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MONTPELIER — A bill approved by the Vermont House Ways and Means Committee would set the state education property tax for fiscal 2022 — estimated at a 9 cent per $100 in valuation increase in December — at a 1-cent increase instead.

The committee draft bill, approved unanimously on Wednesday, set the property dollar equivalent yield at $11,385 and the income dollar equivalent yield at $13,572. That would result in a homestead property rate for fiscal 2022 of $1.546 per $100 of equalized education property value. The non-homestead rate would be $1.636 per $100 of property value.

The income sensitive figure would be 2.60 percent of household income, up from 2.51 percent, committee member state Rep. David Durfee said.

The fiscal 2021 rates were $1.538 per $100 for homestead filers and $1.628 per $100 for non-homestead filers.

“This is the first step in a process, but it was intended to signal that the rates projected in the Dec. 1 tax letter are no longer the best estimate of where things will settle out once all the budgets are finalized,” Durfee, D-Shaftsbury, said.

By statute, the office of the state Tax Commissioner must file a letter estimating the property tax rate on Dec. 1 so state and local school district budget writers can begin the work of planning for the fiscal year ahead. At the time the state Education Fund faced a deficit of $58 million, and an average increase of 9 cents per $100 in valuation was forecasted.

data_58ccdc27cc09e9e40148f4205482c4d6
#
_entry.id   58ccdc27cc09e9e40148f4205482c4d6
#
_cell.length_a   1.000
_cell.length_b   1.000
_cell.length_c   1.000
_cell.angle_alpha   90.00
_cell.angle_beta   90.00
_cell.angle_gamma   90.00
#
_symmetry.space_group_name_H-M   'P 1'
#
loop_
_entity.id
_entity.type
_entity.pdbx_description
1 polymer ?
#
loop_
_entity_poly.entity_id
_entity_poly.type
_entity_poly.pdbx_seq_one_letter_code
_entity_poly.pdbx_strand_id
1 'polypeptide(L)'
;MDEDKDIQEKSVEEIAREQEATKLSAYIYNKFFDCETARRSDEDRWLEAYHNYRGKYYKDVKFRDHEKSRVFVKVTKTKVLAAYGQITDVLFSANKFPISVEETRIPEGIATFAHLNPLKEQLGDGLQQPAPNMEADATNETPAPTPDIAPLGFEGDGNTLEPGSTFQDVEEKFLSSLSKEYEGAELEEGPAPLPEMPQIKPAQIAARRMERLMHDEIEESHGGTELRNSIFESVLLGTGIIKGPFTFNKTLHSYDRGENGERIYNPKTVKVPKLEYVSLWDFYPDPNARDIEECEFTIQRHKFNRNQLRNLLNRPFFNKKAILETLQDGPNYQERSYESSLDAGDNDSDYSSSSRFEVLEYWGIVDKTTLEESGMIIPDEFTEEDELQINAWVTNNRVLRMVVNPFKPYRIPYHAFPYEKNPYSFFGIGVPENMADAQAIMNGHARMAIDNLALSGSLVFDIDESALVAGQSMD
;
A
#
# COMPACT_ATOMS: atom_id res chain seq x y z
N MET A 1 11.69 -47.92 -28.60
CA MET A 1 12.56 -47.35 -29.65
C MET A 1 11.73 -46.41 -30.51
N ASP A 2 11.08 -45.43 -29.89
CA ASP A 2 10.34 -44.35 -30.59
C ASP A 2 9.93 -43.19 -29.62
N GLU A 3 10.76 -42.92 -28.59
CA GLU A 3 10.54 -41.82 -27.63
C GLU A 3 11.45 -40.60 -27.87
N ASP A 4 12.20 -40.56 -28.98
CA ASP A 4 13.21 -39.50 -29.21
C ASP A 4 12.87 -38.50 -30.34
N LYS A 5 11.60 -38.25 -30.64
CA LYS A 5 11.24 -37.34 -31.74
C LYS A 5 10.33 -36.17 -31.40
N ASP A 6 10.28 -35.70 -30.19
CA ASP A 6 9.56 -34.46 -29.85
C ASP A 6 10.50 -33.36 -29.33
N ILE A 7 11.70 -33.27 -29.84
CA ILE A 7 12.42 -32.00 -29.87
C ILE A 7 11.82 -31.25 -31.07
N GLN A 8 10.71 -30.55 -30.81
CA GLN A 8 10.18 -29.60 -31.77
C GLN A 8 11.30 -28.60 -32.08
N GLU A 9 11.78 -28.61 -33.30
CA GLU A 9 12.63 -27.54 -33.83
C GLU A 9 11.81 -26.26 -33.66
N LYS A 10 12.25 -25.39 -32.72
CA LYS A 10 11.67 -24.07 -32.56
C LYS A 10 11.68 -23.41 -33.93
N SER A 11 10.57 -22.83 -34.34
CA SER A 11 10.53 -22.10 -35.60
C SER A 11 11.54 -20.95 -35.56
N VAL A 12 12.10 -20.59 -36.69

Thanks to higher than expected sales tax revenues, the Education Fund now sits at an $18 million surplus, and committee members decided to apply that surplus to lower the projected tax increase.

“The forecast changed dramatically and the school budgets are being finalized and in some cases already finalized. So our concern was voters may have heard the 9 cent increase and might be focused on that,” Durfee said. “We thought it would be helpful to share this more up-to-date information now with the public, not only with boards but also with voters.”

The bill likely won’t be passed by the full Legislature soon, Durfee said. “It’s likely to sit in the Education Committee until we have even more information,” he said.

That said, “there was no reason at all to keep this from being shared with everyone,” Durfee said.

Greg Sukiennik covers Vermont government and politics for New England Newspapers. Reach him at

Greg Sukiennik joined New England Newspapers as a reporter at The Berkshire Eagle in 1995. He worked for The AP in Boston, and at, before rejoining NENI in 2016. He was managing editor of all three NENI Vermont newspapers from 2017-19.

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